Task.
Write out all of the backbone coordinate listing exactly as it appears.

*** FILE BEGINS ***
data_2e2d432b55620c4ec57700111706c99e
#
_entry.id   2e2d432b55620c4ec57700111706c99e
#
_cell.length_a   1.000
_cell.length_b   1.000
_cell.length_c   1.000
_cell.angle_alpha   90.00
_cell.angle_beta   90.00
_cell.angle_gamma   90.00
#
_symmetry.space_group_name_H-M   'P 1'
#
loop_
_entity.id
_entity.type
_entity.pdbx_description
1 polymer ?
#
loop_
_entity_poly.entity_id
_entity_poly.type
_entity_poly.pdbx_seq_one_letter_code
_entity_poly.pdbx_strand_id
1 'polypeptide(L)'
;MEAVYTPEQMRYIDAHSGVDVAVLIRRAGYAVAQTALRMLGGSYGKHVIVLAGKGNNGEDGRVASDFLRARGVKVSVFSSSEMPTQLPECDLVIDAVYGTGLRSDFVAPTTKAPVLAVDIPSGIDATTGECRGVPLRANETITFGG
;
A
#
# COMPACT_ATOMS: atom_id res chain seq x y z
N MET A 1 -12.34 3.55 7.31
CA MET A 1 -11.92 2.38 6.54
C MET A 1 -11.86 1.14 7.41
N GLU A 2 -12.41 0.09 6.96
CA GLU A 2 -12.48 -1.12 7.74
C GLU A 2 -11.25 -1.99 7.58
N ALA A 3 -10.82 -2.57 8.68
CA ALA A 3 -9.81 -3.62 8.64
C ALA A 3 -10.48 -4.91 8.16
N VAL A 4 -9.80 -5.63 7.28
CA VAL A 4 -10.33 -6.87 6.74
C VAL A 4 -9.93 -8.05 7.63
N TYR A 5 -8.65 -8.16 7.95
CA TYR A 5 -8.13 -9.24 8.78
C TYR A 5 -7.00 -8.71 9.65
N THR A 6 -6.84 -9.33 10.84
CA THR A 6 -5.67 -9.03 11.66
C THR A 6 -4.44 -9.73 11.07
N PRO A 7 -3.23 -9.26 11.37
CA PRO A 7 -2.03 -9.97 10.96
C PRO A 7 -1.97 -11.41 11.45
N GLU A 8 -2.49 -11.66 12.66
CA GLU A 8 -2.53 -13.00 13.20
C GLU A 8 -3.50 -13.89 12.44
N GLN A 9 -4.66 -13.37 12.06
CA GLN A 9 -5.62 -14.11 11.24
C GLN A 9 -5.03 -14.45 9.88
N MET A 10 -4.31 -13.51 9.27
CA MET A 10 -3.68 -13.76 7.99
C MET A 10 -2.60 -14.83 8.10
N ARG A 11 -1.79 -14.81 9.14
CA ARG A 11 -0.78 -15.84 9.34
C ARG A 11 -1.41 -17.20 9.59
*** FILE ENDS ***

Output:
data_2e2d432b55620c4ec57700111706c99e
#
_entry.id   2e2d432b55620c4ec57700111706c99e
#
_cell.length_a   1.000
_cell.length_b   1.000
_cell.length_c   1.000
_cell.angle_alpha   90.00
_cell.angle_beta   90.00
_cell.angle_gamma   90.00
#
_symmetry.space_group_name_H-M   'P 1'
#
loop_
_entity.id
_entity.type
_entity.pdbx_description
1 polymer ?
#
loop_
_entity_poly.entity_id
_entity_poly.type
_entity_poly.pdbx_seq_one_letter_code
_entity_poly.pdbx_strand_id
1 'polypeptide(L)'
;MEAVYTPEQMRYIDAHSGVDVAVLIRRAGYAVAQTALRMLGGSYGKHVIVLAGKGNNGEDGRVASDFLRARGVKVSVFSSSEMPTQLPECDLVIDAVYGTGLRSDFVAPTTKAPVLAVDIPSGIDATTGECRGVPLRANETITFGG
;
A
#
# COMPACT_ATOMS: atom_id res chain seq x y z
N MET A 1 -12.34 3.55 7.31
CA MET A 1 -11.92 2.38 6.54
C MET A 1 -11.86 1.14 7.41
N GLU A 2 -12.41 0.09 6.96
CA GLU A 2 -12.48 -1.12 7.74
C GLU A 2 -11.25 -1.99 7.58
N ALA A 3 -10.82 -2.57 8.68
CA ALA A 3 -9.81 -3.62 8.64
C ALA A 3 -10.48 -4.91 8.16
N VAL A 4 -9.80 -5.63 7.28
CA VAL A 4 -10.33 -6.87 6.74
C VAL A 4 -9.93 -8.05 7.63
N TYR A 5 -8.65 -8.16 7.95
CA TYR A 5 -8.13 -9.24 8.78
C TYR A 5 -7.00 -8.71 9.65
N THR A 6 -6.84 -9.33 10.84
CA THR A 6 -5.67 -9.03 11.66
C THR A 6 -4.44 -9.73 11.07
N PRO A 7 -3.23 -9.26 11.37
CA PRO A 7 -2.03 -9.97 10.96
C PRO A 7 -1.97 -11.41 11.45
N GLU A 8 -2.49 -11.66 12.66
CA GLU A 8 -2.53 -13.00 13.20
C GLU A 8 -3.50 -13.89 12.44
N GLN A 9 -4.66 -13.37 12.06
CA GLN A 9 -5.62 -14.11 11.24
C GLN A 9 -5.03 -14.45 9.88
N MET A 10 -4.31 -13.51 9.27
CA MET A 10 -3.68 -13.76 7.99
C MET A 10 -2.60 -14.83 8.10
N ARG A 11 -1.79 -14.81 9.14
CA ARG A 11 -0.78 -15.84 9.34
C ARG A 11 -1.41 -17.20 9.59